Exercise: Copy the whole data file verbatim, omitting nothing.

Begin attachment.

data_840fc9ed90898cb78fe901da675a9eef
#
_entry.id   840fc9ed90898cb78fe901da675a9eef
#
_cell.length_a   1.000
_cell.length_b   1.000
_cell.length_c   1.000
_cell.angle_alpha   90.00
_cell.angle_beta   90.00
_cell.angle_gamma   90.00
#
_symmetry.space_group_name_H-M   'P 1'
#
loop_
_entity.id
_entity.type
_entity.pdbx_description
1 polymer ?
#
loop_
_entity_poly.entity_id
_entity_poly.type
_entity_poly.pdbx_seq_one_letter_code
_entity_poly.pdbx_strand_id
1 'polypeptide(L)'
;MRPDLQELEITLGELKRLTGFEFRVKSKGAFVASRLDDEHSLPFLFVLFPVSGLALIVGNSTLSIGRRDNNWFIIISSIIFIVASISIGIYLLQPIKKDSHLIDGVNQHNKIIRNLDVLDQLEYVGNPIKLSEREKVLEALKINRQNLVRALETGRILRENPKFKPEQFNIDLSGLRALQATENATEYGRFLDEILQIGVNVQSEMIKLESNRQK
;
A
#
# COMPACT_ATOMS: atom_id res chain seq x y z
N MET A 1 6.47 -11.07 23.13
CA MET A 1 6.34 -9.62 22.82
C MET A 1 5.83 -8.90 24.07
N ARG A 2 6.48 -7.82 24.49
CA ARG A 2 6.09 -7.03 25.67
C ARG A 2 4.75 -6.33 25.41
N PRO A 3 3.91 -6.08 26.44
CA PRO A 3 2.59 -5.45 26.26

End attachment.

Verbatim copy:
data_840fc9ed90898cb78fe901da675a9eef
#
_entry.id   840fc9ed90898cb78fe901da675a9eef
#
_cell.length_a   1.000
_cell.length_b   1.000
_cell.length_c   1.000
_cell.angle_alpha   90.00
_cell.angle_beta   90.00
_cell.angle_gamma   90.00
#
_symmetry.space_group_name_H-M   'P 1'
#
loop_
_entity.id
_entity.type
_entity.pdbx_description
1 polymer ?
#
loop_
_entity_poly.entity_id
_entity_poly.type
_entity_poly.pdbx_seq_one_letter_code
_entity_poly.pdbx_strand_id
1 'polypeptide(L)'
;MRPDLQELEITLGELKRLTGFEFRVKSKGAFVASRLDDEHSLPFLFVLFPVSGLALIVGNSTLSIGRRDNNWFIIISSIIFIVASISIGIYLLQPIKKDSHLIDGVNQHNKIIRNLDVLDQLEYVGNPIKLSEREKVLEALKINRQNLVRALETGRILRENPKFKPEQFNIDLSGLRALQATENATEYGRFLDEILQIGVNVQSEMIKLESNRQK
;
A
#
# COMPACT_ATOMS: atom_id res chain seq x y z
N MET A 1 6.47 -11.07 23.13
CA MET A 1 6.34 -9.62 22.82
C MET A 1 5.83 -8.90 24.07
N ARG A 2 6.48 -7.82 24.49
CA ARG A 2 6.09 -7.03 25.67
C ARG A 2 4.75 -6.33 25.41
N PRO A 3 3.91 -6.08 26.44
CA PRO A 3 2.59 -5.45 26.26